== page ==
Homily – 28th Sunday of the Year A

Fr Luke Macnamara OSB

Weddings can be a nightmare. Who do you invite to the meal? Who do you invite to the afters? Who do you place beside one another? Who do you place far apart? Even regular meals can be difficult to negotiate when eating with a crowd. Where do you sit in the school refectory, university canteen, or the family dining table when at home? What dictates where you sit? Do you choose to sit with someone or choose to sit apart from someone? There is no choice in the monastery. St Benedict has his monks take their places by date of entry into the community. So at formal meals at Glenstal, you may end sitting next to the same person for 6 decades! A good reason for eating in silence one might add!

The Kingdom of God is likened to a great wedding banquet on the Lord’s mountain. Isaiah says that all our desires will be fulfilled, with rich food and fine wines. Mourning and death will be no more. This is a wonderful vision. Sadly this vision is very far from our current reality where so many families mourn the loss of loved ones, especially in Ukraine and the Holy Land.

There is a catch to this wonderful future vision of the kingdom as a great banquet. We are there at the Lord’s invitation and we do not get to choose the guests. There is no screening to exclude certain people who we would rather not sit beside. Astonishingly, all are invited to the Lord’s banquet, the good and even the bad! Invitations are not dictated by our notions of merit, and that is probably just as well. We begin to discover that our imaginings of the Lord’s mercy fall far short.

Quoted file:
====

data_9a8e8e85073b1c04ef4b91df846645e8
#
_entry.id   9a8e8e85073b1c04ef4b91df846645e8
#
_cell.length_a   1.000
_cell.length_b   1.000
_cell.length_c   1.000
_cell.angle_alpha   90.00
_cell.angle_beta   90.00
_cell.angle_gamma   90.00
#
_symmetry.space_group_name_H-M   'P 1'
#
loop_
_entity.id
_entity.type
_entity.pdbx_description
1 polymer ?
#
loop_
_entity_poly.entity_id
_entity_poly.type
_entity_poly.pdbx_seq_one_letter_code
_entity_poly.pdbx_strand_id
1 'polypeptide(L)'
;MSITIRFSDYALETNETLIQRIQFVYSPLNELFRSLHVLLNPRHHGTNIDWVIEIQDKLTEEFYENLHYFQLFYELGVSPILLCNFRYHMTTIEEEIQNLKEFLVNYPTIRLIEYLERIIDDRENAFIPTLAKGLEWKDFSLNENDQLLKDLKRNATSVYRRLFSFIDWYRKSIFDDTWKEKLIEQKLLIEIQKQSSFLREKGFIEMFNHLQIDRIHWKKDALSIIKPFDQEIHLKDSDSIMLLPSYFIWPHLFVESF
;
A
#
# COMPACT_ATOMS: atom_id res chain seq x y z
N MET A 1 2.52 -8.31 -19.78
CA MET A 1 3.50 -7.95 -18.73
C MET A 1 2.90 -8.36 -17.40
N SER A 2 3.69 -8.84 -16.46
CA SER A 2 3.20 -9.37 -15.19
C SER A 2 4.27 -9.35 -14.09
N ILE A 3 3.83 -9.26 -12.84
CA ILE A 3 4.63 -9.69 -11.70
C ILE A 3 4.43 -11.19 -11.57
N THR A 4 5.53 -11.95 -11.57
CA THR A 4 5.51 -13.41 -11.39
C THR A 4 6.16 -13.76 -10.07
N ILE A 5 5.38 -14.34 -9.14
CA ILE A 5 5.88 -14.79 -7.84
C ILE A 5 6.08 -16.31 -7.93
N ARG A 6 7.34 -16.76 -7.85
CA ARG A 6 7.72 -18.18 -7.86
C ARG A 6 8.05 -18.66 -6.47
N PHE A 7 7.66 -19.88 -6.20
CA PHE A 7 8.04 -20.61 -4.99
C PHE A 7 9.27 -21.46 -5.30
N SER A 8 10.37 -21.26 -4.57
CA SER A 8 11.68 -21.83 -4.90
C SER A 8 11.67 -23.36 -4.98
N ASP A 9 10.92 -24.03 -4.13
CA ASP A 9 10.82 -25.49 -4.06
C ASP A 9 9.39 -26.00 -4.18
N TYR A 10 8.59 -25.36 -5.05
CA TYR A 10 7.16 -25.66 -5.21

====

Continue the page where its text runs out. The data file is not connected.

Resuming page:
This vision contrasts with the reality of the world where so many cannot site at the same table together. However, the vision points to a way forward for us. The future vision of the kingdom, we make a reality every day in a small way when we gather around the one table at home, or in the monastery and school refectories or university canteens. By sharing the table together with people of different personalities, different nationalities, different politics, etc. we anticipate that universal banquet in the kingdom.

We anticipate the kingdom’s banquet in a particular way here at this Mass, where parents, students and staff from both the school and the university with many nations represented all gathered around the one table. Here, the Lord will offer us his peace, a peace that the world cannot give, and yet a peace that he empowers us to give one another. Here, the Lord will provide his body and blood as the true food for life eternal. As we remember the many dead in Ukraine, Gaza, and Israel, we also remember the Lord’s promise that he will destroy death forever. Perhaps our best response to the senseless round of murder and violence is for our families, our class groups, and our communities to be united around the one table and so be beacons for peace in our world. There are many in the world who are too busy to respond to their invitations. We have all been invited to take our place at the table – let us do so now.

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